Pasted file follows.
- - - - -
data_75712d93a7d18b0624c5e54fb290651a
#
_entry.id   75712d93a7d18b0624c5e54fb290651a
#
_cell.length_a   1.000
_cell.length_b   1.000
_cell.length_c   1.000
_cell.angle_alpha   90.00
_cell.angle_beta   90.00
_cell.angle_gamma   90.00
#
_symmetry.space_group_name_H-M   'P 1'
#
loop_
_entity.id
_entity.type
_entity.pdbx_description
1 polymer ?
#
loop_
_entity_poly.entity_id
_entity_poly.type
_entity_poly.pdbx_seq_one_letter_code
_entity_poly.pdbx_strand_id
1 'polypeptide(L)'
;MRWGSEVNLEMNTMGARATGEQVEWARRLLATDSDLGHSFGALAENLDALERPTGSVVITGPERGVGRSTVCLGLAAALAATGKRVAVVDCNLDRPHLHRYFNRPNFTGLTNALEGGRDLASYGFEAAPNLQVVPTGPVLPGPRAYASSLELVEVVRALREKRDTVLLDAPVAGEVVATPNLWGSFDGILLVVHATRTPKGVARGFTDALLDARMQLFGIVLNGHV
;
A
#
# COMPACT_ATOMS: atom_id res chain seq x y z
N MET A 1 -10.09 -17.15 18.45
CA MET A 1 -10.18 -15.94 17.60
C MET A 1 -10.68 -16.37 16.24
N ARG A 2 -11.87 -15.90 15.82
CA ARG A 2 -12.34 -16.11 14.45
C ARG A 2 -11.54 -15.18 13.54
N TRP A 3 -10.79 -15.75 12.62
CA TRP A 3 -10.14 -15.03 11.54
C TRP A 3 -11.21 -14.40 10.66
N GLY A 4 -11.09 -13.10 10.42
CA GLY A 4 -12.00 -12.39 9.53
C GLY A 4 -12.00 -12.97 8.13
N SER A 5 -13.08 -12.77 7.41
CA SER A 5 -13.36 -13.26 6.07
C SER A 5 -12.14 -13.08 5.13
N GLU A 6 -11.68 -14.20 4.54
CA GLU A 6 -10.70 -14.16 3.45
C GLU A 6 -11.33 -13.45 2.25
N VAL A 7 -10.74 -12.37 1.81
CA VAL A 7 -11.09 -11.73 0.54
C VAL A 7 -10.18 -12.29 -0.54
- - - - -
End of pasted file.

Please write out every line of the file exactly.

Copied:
data_75712d93a7d18b0624c5e54fb290651a
#
_entry.id   75712d93a7d18b0624c5e54fb290651a
#
_cell.length_a   1.000
_cell.length_b   1.000
_cell.length_c   1.000
_cell.angle_alpha   90.00
_cell.angle_beta   90.00
_cell.angle_gamma   90.00
#
_symmetry.space_group_name_H-M   'P 1'
#
loop_
_entity.id
_entity.type
_entity.pdbx_description
1 polymer ?
#
loop_
_entity_poly.entity_id
_entity_poly.type
_entity_poly.pdbx_seq_one_letter_code
_entity_poly.pdbx_strand_id
1 'polypeptide(L)'
;MRWGSEVNLEMNTMGARATGEQVEWARRLLATDSDLGHSFGALAENLDALERPTGSVVITGPERGVGRSTVCLGLAAALAATGKRVAVVDCNLDRPHLHRYFNRPNFTGLTNALEGGRDLASYGFEAAPNLQVVPTGPVLPGPRAYASSLELVEVVRALREKRDTVLLDAPVAGEVVATPNLWGSFDGILLVVHATRTPKGVARGFTDALLDARMQLFGIVLNGHV
;
A
#
# COMPACT_ATOMS: atom_id res chain seq x y z
N MET A 1 -10.09 -17.15 18.45
CA MET A 1 -10.18 -15.94 17.60
C MET A 1 -10.68 -16.37 16.24
N ARG A 2 -11.87 -15.90 15.82
CA ARG A 2 -12.34 -16.11 14.45
C ARG A 2 -11.54 -15.18 13.54
N TRP A 3 -10.79 -15.75 12.62
CA TRP A 3 -10.14 -15.03 11.54
C TRP A 3 -11.21 -14.40 10.66
N GLY A 4 -11.09 -13.10 10.42
CA GLY A 4 -12.00 -12.39 9.53
C GLY A 4 -12.00 -12.97 8.13
N SER A 5 -13.08 -12.77 7.41
CA SER A 5 -13.36 -13.26 6.07
C SER A 5 -12.14 -13.08 5.13
N GLU A 6 -11.68 -14.20 4.54
CA GLU A 6 -10.70 -14.16 3.45
C GLU A 6 -11.33 -13.45 2.25
N VAL A 7 -10.74 -12.37 1.81
CA VAL A 7 -11.09 -11.73 0.54
C VAL A 7 -10.18 -12.29 -0.54